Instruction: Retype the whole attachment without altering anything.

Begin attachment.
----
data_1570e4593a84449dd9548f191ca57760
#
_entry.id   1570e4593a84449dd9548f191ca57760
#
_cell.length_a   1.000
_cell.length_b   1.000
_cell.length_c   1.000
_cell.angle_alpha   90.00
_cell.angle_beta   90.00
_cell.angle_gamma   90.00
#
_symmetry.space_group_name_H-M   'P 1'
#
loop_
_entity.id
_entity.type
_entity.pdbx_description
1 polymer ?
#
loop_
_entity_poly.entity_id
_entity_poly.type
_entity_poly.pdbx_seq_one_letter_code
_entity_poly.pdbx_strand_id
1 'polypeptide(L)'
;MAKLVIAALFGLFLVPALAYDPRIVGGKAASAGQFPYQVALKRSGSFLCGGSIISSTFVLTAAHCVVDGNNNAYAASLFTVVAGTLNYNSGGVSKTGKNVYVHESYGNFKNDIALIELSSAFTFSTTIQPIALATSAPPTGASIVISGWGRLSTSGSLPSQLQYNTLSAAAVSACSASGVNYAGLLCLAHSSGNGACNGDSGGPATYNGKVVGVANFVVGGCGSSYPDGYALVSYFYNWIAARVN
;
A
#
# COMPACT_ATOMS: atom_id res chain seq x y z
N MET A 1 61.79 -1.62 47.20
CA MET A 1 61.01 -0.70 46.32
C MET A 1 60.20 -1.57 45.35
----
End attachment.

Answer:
data_1570e4593a84449dd9548f191ca57760
#
_entry.id   1570e4593a84449dd9548f191ca57760
#
_cell.length_a   1.000
_cell.length_b   1.000
_cell.length_c   1.000
_cell.angle_alpha   90.00
_cell.angle_beta   90.00
_cell.angle_gamma   90.00
#
_symmetry.space_group_name_H-M   'P 1'
#
loop_
_entity.id
_entity.type
_entity.pdbx_description
1 polymer ?
#
loop_
_entity_poly.entity_id
_entity_poly.type
_entity_poly.pdbx_seq_one_letter_code
_entity_poly.pdbx_strand_id
1 'polypeptide(L)'
;MAKLVIAALFGLFLVPALAYDPRIVGGKAASAGQFPYQVALKRSGSFLCGGSIISSTFVLTAAHCVVDGNNNAYAASLFTVVAGTLNYNSGGVSKTGKNVYVHESYGNFKNDIALIELSSAFTFSTTIQPIALATSAPPTGASIVISGWGRLSTSGSLPSQLQYNTLSAAAVSACSASGVNYAGLLCLAHSSGNGACNGDSGGPATYNGKVVGVANFVVGGCGSSYPDGYALVSYFYNWIAARVN
;
A
#
# COMPACT_ATOMS: atom_id res chain seq x y z
N MET A 1 61.79 -1.62 47.20
CA MET A 1 61.01 -0.70 46.32
C MET A 1 60.20 -1.57 45.35